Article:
No lesson on the dangers of peer pressure includes the feeling of ‘outsideness’.  They never teach you about the self-consciousness when all of your friends are drinking and laughing and gently teasing you about being the ‘parent’. It’s not always a forceful pressure and they don’t always mean to press on you. but even the strongest stone can be carved away by drop after drop of water. 

No one warned me about the peer pressure that comes with being the only one who doesn’t have a crush. No one warned me about feeling ashamed and anxious about being the only one who had never been in a relationship. No one warned me how being a virgin and feeling kind of grossed out by the idea of sex would make knots in my stomach when I talked about the ‘top ten celebrities I’d do’ at sleepovers. 

No one warned me about the peer pressure that comes when a friend in my social group had a crush on me. No one warned me how uncomfortable I would be with it, or how much my friends would tease me about never having a boyfriend, or tell me now was my chance, or exclude me from group dates. No one warned me that my friends would tell me I was heartless for not giving them a chance, or they wouldn’t speak to me again if I didn’t date them because it was cruel for me to not to give them a chance when we were friends and they were into me. 

When they warn you about peer pressure no one warns you that you can be cornered into doing things you aren’t comfortable with or don’t want to do by people you trust and it doesn’t always have to do with ‘what the cool kids are doing’ it can be as subtle as being different because in school being different is pressure enough.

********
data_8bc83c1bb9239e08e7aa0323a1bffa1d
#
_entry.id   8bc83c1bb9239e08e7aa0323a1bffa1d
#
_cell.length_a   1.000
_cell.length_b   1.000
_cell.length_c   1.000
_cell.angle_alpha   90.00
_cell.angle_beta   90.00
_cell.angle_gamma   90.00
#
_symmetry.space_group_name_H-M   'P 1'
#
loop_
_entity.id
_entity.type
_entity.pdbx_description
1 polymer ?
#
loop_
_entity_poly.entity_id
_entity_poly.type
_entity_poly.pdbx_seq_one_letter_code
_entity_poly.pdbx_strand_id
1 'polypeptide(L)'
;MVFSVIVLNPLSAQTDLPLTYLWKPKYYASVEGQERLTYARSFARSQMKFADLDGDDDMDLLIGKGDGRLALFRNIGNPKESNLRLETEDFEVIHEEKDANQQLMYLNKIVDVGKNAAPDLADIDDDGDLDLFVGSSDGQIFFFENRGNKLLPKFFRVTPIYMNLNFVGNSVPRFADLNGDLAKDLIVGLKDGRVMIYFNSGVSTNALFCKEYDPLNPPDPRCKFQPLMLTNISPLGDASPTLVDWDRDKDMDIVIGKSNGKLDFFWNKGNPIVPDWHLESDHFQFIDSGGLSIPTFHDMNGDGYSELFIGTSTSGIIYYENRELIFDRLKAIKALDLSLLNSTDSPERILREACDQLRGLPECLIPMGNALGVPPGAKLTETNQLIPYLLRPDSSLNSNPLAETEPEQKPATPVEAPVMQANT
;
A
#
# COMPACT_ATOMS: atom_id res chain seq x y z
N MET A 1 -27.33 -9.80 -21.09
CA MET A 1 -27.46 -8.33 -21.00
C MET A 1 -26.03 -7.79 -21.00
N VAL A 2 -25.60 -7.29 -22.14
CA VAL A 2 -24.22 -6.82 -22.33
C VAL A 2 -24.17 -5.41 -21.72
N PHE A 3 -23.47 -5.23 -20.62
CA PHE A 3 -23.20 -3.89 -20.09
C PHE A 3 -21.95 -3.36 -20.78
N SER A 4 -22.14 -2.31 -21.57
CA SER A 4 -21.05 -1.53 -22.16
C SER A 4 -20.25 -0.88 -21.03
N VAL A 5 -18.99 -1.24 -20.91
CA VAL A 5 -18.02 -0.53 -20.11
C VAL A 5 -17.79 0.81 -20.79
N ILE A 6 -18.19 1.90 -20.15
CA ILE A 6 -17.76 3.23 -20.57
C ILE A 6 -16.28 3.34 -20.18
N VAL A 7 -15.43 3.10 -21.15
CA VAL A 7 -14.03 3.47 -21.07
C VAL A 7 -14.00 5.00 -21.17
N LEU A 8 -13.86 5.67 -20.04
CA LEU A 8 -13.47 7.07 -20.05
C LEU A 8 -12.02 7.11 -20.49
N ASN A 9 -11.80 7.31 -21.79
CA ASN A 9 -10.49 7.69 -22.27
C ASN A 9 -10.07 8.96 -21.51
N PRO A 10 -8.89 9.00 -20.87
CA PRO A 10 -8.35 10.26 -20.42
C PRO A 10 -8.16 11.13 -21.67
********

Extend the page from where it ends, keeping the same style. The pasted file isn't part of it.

The assumption that “most women are innately heterosexual” stands as a theoretical and political stumbling block for many women. It remains a tenable assumption, partly because lesbian existence has been written out of history or catalogued under disease; partly because it has been treated as exceptional rather than intrinsic; partly because to acknowledge that for women heterosexuality may not be a “preference” at all but something that has had to be imposed, managed, organized, propagandized and maintained by force is an immense step to take if you consider yourself freely and “innately” heterosexual. Yet the failure to examine heterosexuality as an institution is like failing to admit that the economic system called capitalism or the caste system of racism is maintained by a variety of forces, including both physical violence and false consciousness.
—  Adrienne Rich, Compulsory Heterosexuality and Lesbian Existence 
Figure of Speech

Every time I speak, I interrupt.
Whenever I get the nerve, I fail
and the general flow I disrupt.
So I recoil, becoming pale.

I should shut up, nothing to add,
Apologizing again and again.
Didn’t mean to make you mad.
I’ll make sure to stay in my brain.

I’m more comfortable in the background
It seems like people are hard to reach,
Maybe I just shouldn’t be found.
Maybe I’m a terrible figure of speech.